Kind of a “how to”.
Kind of a “how to”.
This one also counts as hike 3/52.
This trail is incredible. It starts outside of Seward on a dirt road that passes an enormous waterfall. It wouldn’t be the last waterfall we saw on this trip. The trail is very well maintained. It had rained the day before, but there were boardwalks everywhere that there needed to be. With the ground smelling wet and everything looking greener than usual, we set off with high hopes and full packs.
We crossed our first large creek/small river and we spent a little too much time looking for salmon that we hoped would be returning to spawn. This was not a fishing trip and it was difficult to leave a rod behind. Especially when I saw a guy in the parking lot stringing up a fly rod and heading to the beach.
We walked in the forest for the first mile or so. Up and down a small hill. We emerged and the trail headed towards the beach. This is where we would find out if we had timed things correctly. At high tide, many places are impassable. On an incoming tide, you can be trapped in small coves or on large rocks. The tides can be quite large here so a very low tide is ideal. A very high tide can be dangerous.This was option number one for a camp spot. Right next to the waterfall. It was only a couple of miles in. It would have been easy, but people would be passing by a lot and it wasn’t our original destination. We wanted something a little further from the trailhead.
After a couple miles of walking on the beach in beautiful sunshine, the trail turned into the forest again. It started uphill and we began to sweat. We couldn’t stop because of the mosquitoes. And we are stubborn. We came to a fork in the trail and chose the more difficult path. We didn’t know about the elevation gain. Or the trail turning to muddy single track, but it mentioned something about the alpine something or other and that sounded pleasant. Imagine sweating, swearing, panting people with legs burning and terrible thoughts racing through their minds.
I was wondering why I wasn’t laying on my couch scrolling through Instagram like any sane person should be doing with a few days off. The small streams in the high alpine fields were absolutely beautiful.
We had to be mildly alert for bears as we saw scat on the trail. Eventually the trail headed downhill and we hiked on cool dry creek beds.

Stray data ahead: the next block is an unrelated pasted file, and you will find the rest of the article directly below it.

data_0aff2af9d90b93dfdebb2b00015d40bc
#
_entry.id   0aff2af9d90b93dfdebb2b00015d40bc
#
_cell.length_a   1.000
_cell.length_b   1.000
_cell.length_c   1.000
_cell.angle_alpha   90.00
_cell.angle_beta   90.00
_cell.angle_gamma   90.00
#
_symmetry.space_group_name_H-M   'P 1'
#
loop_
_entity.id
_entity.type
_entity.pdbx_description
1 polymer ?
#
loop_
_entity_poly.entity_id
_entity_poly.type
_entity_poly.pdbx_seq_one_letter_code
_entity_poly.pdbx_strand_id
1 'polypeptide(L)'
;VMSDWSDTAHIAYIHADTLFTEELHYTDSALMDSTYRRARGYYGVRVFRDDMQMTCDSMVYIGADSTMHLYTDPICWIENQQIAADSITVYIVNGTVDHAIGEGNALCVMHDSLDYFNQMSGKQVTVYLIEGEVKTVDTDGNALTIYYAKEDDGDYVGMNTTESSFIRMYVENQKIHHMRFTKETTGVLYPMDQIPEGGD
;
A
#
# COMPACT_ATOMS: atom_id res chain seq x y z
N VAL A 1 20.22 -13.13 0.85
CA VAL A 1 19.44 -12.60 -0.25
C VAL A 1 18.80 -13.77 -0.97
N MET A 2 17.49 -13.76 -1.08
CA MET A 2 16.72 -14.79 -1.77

When we thought that we couldn’t take any more strenuous hiking, we thought that we were hallucinating hearing waves. this might be the best view from the trip. Emerging out of the forest and finding the ocean again. We knew that we had made it to South Beach. It wasn’t in Florida, it was much better than that.This was our view for three days. There were two people there when we arrived. It was a Sunday and they were headed out. This nurse career seemed like a good choice at that moment. We were all alone.At night we started a fire before it got dark.It didn’t really get dark because it is summer here. And the moon looked like this when it rose. It was hard to sleep with such beauty around us. Eventually, we hung out bag of food out of the way of the bears and made it to bed.It was easy to lay in bed when we looked out of the tent and saw the same things, but in a different light. The sweltering heat in a tent seems to push you out. Even in Alaska.The next day, a couple of friends joined us for a night. We watched Orcas cruise in the bay. Sea lions were curious enough to pop up their heads near shore. Bald eagles seem to be everywhere up here.Another successful trip in the backcountry. Also, we didn’t see any fish, so I was glad that I didn’t feel like I was missing out on an amazing fishing trip.Thanks for reading!
Then it was off to REI to check out car camping equipment. We are well stocked in the lightweight, not the most comfortable, compact, easy to setup camping supplies, but I haven’t done that in a while. Realizing that as I get older I should live life a little more luxurious, I splurged on a big ol’ tent.